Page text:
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Supreme Court, Appellate Division, Second Department, New York.

Ksenia BENJAMINOV, Appellant, v. REPUBLIC INSURANCE GROUP, Respondent.

Decided: October 29, 2001

MYRIAM J. ALTMAN, J.P., GABRIEL M. KRAUSMAN, ANITA R. FLORIO and BARRY A. COZIER, JJ. Morley & Trager, New York, N.Y. (Leslie Trager of counsel), for appellant. Feldman, Rudy, Kirby & Farquharson, P.C., Westbury, N.Y. (Donald J. Feldman of counsel), for respondent.

In an action to recover the proceeds of a fire insurance policy, the plaintiff appeals from a judgment of the Supreme Court, Queens County (Lisa, J.), entered April 6, 2000, which, upon a jury verdict, is in favor of the defendant on the counterclaims and against her in the principal sum of $116,446.57.

ORDERED that the judgment is affirmed, with costs.

When the plaintiff's house was destroyed by fire while it was under renovation, she filed a claim under a fire insurance policy issued by the defendant Republic Insurance Group (hereinafter Republic).   Republic denied her claim.   Thereafter, the plaintiff commenced this action to recover the proceeds of the policy, and Republic asserted counterclaims to recover the cost of debris removal and the amount paid to the mortgagee named in the policy.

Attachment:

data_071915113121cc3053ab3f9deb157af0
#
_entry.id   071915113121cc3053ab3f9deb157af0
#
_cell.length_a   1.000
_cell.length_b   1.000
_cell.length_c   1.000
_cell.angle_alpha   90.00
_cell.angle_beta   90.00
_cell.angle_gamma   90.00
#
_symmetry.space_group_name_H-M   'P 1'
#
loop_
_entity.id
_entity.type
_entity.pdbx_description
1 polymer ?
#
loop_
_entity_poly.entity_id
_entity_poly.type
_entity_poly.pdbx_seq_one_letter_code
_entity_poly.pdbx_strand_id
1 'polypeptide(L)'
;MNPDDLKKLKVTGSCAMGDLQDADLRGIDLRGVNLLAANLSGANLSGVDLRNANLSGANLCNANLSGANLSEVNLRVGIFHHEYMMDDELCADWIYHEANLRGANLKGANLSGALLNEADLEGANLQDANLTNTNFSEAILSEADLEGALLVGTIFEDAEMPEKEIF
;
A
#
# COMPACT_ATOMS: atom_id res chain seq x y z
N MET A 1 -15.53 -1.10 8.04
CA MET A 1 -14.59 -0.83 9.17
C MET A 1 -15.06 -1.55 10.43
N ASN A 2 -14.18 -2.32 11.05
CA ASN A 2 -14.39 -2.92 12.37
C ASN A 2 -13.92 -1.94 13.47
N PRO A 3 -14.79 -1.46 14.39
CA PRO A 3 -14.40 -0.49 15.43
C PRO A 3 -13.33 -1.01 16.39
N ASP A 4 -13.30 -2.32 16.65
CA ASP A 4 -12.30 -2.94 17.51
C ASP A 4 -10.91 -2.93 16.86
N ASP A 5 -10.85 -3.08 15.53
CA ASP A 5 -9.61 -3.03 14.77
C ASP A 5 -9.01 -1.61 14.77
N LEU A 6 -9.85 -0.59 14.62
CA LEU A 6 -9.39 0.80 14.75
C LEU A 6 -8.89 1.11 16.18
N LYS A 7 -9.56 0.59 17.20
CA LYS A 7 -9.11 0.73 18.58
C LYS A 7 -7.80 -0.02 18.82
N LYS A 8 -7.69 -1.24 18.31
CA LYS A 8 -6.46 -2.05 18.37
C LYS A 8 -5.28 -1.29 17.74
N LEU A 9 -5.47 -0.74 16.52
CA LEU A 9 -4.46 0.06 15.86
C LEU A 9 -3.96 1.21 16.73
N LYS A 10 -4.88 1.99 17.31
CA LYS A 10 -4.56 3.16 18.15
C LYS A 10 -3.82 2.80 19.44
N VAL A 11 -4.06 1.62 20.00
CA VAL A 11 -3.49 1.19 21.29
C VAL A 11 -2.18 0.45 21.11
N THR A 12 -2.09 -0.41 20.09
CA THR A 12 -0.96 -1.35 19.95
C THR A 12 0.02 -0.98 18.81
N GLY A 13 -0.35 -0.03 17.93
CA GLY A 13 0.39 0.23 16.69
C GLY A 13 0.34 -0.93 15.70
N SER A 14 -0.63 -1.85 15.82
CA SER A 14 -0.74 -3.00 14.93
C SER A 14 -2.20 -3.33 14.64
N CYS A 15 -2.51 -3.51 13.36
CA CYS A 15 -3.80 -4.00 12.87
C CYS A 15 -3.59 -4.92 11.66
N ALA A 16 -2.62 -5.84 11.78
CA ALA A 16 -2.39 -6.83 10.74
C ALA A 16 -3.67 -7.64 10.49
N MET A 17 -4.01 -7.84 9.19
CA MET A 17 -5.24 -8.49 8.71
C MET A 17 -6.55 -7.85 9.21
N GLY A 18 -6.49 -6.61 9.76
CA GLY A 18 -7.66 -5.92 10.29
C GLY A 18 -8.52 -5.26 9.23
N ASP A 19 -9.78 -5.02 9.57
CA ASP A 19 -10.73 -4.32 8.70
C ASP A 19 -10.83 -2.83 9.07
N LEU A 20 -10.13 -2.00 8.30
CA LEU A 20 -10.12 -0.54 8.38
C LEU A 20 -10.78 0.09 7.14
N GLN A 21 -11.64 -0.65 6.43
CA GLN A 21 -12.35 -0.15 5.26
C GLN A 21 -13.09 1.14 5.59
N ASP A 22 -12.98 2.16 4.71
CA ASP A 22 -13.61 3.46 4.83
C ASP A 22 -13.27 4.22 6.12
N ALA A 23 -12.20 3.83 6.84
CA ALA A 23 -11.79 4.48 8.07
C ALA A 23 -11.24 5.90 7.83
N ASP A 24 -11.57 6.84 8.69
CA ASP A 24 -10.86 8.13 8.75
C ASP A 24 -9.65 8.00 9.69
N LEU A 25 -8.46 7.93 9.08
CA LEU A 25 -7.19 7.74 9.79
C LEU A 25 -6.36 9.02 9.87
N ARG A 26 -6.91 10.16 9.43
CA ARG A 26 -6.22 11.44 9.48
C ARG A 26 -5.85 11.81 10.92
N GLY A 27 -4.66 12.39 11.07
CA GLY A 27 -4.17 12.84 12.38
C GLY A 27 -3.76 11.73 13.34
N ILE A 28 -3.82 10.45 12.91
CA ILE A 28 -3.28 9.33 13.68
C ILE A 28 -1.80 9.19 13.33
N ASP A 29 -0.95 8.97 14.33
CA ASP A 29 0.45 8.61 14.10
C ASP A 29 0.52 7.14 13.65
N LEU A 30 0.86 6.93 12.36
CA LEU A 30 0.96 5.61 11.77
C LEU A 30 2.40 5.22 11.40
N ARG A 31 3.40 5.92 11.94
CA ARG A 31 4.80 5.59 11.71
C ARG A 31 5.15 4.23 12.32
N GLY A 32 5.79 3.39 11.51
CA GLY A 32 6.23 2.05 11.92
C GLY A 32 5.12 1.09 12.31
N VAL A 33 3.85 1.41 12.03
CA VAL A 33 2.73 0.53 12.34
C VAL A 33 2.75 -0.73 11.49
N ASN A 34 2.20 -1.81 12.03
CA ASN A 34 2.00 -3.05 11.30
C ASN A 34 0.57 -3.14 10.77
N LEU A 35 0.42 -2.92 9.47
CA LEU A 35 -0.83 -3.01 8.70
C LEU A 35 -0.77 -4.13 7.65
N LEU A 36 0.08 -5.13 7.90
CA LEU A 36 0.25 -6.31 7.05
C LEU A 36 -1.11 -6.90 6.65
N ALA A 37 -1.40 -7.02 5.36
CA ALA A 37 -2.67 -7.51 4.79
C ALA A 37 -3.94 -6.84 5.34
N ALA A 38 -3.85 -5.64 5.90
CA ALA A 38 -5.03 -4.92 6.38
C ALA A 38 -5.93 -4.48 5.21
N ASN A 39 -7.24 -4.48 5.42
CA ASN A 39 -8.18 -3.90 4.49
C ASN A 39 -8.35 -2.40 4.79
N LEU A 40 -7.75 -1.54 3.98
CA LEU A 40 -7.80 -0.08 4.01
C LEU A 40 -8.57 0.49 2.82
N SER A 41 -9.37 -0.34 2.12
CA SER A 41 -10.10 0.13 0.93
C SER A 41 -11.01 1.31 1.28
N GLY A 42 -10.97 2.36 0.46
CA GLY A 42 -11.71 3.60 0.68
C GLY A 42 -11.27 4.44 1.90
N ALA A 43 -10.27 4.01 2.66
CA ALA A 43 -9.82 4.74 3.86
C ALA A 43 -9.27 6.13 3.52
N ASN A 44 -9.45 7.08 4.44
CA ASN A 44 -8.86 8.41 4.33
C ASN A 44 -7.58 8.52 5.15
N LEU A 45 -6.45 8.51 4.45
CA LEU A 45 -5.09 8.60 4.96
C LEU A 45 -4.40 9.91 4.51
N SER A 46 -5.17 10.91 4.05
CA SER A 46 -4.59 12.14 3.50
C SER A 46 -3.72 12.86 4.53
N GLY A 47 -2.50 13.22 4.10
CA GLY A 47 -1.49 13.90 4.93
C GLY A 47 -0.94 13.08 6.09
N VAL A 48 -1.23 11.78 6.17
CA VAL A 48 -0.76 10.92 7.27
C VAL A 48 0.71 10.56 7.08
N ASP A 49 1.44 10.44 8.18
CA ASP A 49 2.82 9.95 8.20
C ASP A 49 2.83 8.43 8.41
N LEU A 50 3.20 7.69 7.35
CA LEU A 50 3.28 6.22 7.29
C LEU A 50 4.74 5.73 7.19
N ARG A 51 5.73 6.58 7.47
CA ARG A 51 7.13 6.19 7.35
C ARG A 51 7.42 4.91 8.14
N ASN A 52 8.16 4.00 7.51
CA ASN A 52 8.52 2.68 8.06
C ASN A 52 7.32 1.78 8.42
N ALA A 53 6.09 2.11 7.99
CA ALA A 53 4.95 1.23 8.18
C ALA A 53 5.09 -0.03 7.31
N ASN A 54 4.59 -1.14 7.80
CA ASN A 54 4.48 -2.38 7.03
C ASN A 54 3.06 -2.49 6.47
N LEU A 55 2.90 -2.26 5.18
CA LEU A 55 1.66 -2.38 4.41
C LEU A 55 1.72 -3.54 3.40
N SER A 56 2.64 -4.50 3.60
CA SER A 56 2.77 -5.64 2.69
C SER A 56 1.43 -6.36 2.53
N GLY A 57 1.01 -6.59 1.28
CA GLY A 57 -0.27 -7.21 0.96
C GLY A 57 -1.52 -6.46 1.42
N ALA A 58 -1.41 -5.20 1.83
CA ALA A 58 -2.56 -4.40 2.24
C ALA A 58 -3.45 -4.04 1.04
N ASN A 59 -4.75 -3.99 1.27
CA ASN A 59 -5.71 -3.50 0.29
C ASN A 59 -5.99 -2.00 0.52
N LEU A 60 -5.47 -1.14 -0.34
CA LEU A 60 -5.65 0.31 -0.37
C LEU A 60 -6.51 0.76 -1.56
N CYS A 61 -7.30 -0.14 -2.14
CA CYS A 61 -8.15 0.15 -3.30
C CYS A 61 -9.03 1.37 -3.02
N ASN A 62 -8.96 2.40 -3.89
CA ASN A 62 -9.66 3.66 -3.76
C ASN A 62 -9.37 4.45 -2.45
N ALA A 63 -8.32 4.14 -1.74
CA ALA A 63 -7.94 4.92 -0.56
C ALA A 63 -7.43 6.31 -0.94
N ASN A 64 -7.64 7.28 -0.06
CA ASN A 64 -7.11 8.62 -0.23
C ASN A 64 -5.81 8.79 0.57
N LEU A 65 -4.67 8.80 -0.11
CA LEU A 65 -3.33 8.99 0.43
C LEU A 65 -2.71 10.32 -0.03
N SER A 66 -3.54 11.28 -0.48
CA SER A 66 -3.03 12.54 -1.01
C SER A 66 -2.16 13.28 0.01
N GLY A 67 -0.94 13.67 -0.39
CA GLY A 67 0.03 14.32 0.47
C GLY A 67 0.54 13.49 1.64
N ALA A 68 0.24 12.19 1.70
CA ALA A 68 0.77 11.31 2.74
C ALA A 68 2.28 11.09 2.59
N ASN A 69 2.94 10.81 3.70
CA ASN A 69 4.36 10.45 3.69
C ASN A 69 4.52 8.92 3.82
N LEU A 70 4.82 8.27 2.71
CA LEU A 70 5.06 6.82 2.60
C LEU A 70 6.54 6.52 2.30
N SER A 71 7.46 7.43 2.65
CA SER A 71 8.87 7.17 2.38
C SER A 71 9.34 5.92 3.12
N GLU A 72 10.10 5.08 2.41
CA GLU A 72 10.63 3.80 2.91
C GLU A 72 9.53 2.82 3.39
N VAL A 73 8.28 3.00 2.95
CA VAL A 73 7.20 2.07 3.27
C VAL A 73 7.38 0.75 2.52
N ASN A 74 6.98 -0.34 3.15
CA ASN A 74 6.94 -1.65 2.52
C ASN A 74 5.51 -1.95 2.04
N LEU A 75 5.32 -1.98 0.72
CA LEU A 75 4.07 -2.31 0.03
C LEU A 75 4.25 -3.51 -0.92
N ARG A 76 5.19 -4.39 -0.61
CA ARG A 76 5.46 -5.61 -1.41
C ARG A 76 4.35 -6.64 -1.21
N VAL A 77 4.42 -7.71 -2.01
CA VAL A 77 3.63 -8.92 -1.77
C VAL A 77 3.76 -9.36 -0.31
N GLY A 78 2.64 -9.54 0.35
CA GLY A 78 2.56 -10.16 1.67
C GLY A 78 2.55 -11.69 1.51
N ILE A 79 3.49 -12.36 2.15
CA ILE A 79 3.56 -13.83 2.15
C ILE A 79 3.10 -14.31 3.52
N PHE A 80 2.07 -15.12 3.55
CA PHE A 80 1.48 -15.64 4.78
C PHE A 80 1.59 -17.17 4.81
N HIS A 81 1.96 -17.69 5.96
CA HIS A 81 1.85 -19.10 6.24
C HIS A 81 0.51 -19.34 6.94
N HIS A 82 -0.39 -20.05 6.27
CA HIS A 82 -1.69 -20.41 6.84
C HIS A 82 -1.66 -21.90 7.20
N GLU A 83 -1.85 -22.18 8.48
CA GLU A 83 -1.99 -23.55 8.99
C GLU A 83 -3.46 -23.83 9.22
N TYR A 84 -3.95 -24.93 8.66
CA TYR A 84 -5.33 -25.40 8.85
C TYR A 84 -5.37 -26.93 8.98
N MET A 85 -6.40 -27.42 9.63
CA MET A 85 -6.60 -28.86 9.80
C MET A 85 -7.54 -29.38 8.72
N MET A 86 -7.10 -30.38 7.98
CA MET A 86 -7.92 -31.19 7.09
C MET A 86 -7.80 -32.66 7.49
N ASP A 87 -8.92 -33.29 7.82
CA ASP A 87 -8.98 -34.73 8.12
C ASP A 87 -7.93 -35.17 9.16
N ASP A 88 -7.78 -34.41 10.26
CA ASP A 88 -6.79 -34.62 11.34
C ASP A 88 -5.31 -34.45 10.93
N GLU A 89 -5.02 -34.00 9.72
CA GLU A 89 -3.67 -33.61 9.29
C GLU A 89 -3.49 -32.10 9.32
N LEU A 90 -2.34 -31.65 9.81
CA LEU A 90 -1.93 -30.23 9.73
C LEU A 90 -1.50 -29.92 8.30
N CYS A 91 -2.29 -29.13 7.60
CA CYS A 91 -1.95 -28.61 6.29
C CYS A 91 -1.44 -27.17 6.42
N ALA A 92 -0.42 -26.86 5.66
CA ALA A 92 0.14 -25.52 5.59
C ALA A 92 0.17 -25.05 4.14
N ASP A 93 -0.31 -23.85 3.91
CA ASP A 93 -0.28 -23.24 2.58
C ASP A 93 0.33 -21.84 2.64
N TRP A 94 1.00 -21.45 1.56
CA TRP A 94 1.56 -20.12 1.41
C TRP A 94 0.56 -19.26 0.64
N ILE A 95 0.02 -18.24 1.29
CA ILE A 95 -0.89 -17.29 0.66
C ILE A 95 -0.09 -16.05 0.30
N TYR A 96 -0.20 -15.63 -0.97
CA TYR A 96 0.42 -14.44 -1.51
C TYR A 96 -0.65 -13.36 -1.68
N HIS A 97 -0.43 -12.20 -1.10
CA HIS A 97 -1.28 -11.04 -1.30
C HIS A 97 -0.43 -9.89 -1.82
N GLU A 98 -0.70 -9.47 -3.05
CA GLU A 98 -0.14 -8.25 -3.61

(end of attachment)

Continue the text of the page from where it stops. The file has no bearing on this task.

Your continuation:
Contrary to the plaintiff's contention, the jury's finding in favor of Republic and against her was not against the weight of the evidence (see, Nicastro v. Park, 113 A.D.2d 129, 495 N.Y.S.2d 184).   The evidence supports the jury's finding that the plaintiff submitted an untruthful claim form denying that the house had any code violations when it burned down.   There was evidence presented at trial that the house burned down as a result of arson after the plaintiff's husband made several appearances before the New York City Environmental Control Board (hereinafter the Board), received a summons to appear in Criminal Court, and was directed by the Board to stop all work and restore the house to its prior condition.   Furthermore, there was evidence that the plaintiff and her husband lied in their examinations under oath concerning an opportunity to sell the house for $280,000, the husband's employment status, and the extent of the renovation of the house when it burned down.   Accordingly, the finding that Republic was justified in disclaiming coverage for fraud was based on a fair interpretation of the evidence.

The plaintiff's remaining contentions are either without merit or do not require reversal.

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